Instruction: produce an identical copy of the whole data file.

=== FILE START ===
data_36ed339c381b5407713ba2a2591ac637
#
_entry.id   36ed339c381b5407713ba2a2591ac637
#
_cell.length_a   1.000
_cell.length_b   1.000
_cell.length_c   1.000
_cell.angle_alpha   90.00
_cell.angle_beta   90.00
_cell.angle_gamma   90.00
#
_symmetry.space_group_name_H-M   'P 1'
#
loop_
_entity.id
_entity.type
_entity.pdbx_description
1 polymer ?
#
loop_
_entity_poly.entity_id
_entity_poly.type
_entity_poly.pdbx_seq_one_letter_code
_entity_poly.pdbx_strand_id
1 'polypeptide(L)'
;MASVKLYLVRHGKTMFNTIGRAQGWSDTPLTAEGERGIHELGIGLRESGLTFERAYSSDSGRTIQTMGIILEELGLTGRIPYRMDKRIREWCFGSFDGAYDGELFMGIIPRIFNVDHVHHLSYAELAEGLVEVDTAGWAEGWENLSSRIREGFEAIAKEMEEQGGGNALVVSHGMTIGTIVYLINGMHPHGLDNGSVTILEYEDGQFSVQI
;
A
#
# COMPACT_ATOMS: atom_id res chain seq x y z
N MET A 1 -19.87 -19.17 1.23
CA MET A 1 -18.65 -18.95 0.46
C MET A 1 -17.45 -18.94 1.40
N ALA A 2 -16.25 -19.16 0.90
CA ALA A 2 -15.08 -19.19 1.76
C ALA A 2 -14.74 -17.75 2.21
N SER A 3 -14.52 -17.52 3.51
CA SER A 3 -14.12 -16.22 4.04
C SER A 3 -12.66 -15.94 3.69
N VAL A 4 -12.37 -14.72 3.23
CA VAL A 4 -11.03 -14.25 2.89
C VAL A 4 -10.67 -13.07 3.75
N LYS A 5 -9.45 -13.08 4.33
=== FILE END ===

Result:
data_36ed339c381b5407713ba2a2591ac637
#
_entry.id   36ed339c381b5407713ba2a2591ac637
#
_cell.length_a   1.000
_cell.length_b   1.000
_cell.length_c   1.000
_cell.angle_alpha   90.00
_cell.angle_beta   90.00
_cell.angle_gamma   90.00
#
_symmetry.space_group_name_H-M   'P 1'
#
loop_
_entity.id
_entity.type
_entity.pdbx_description
1 polymer ?
#
loop_
_entity_poly.entity_id
_entity_poly.type
_entity_poly.pdbx_seq_one_letter_code
_entity_poly.pdbx_strand_id
1 'polypeptide(L)'
;MASVKLYLVRHGKTMFNTIGRAQGWSDTPLTAEGERGIHELGIGLRESGLTFERAYSSDSGRTIQTMGIILEELGLTGRIPYRMDKRIREWCFGSFDGAYDGELFMGIIPRIFNVDHVHHLSYAELAEGLVEVDTAGWAEGWENLSSRIREGFEAIAKEMEEQGGGNALVVSHGMTIGTIVYLINGMHPHGLDNGSVTILEYEDGQFSVQI
;
A
#
# COMPACT_ATOMS: atom_id res chain seq x y z
N MET A 1 -19.87 -19.17 1.23
CA MET A 1 -18.65 -18.95 0.46
C MET A 1 -17.45 -18.94 1.40
N ALA A 2 -16.25 -19.16 0.90
CA ALA A 2 -15.08 -19.19 1.76
C ALA A 2 -14.74 -17.75 2.21
N SER A 3 -14.52 -17.52 3.51
CA SER A 3 -14.12 -16.22 4.04
C SER A 3 -12.66 -15.94 3.69
N VAL A 4 -12.37 -14.72 3.23
CA VAL A 4 -11.03 -14.25 2.89
C VAL A 4 -10.67 -13.07 3.75
N LYS A 5 -9.45 -13.08 4.33